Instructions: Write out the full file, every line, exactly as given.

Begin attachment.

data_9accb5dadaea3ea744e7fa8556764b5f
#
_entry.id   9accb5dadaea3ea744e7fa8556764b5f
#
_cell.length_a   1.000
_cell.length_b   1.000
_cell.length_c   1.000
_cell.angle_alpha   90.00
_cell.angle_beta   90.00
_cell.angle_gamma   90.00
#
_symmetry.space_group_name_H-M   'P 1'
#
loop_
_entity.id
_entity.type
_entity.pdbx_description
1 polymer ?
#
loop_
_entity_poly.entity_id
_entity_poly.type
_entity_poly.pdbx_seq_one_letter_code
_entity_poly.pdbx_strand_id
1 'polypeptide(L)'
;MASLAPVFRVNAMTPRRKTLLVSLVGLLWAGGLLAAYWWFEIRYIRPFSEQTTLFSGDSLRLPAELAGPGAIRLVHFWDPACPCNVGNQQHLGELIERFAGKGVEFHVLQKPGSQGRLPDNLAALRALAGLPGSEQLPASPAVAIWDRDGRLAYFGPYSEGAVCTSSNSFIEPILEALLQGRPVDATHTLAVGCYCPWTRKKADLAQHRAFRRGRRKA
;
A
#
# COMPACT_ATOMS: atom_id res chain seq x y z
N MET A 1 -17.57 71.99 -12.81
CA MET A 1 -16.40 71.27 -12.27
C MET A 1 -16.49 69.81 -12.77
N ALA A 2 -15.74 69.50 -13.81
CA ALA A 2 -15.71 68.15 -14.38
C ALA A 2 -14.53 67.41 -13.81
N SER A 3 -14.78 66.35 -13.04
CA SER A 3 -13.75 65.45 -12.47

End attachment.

data_9accb5dadaea3ea744e7fa8556764b5f
#
_entry.id   9accb5dadaea3ea744e7fa8556764b5f
#
_cell.length_a   1.000
_cell.length_b   1.000
_cell.length_c   1.000
_cell.angle_alpha   90.00
_cell.angle_beta   90.00
_cell.angle_gamma   90.00
#
_symmetry.space_group_name_H-M   'P 1'
#
loop_
_entity.id
_entity.type
_entity.pdbx_description
1 polymer ?
#
loop_
_entity_poly.entity_id
_entity_poly.type
_entity_poly.pdbx_seq_one_letter_code
_entity_poly.pdbx_strand_id
1 'polypeptide(L)'
;MASLAPVFRVNAMTPRRKTLLVSLVGLLWAGGLLAAYWWFEIRYIRPFSEQTTLFSGDSLRLPAELAGPGAIRLVHFWDPACPCNVGNQQHLGELIERFAGKGVEFHVLQKPGSQGRLPDNLAALRALAGLPGSEQLPASPAVAIWDRDGRLAYFGPYSEGAVCTSSNSFIEPILEALLQGRPVDATHTLAVGCYCPWTRKKADLAQHRAFRRGRRKA
;
A
#
# COMPACT_ATOMS: atom_id res chain seq x y z
N MET A 1 -17.57 71.99 -12.81
CA MET A 1 -16.40 71.27 -12.27
C MET A 1 -16.49 69.81 -12.77
N ALA A 2 -15.74 69.50 -13.81
CA ALA A 2 -15.71 68.15 -14.38
C ALA A 2 -14.53 67.41 -13.81
N SER A 3 -14.78 66.35 -13.04
CA SER A 3 -13.75 65.45 -12.47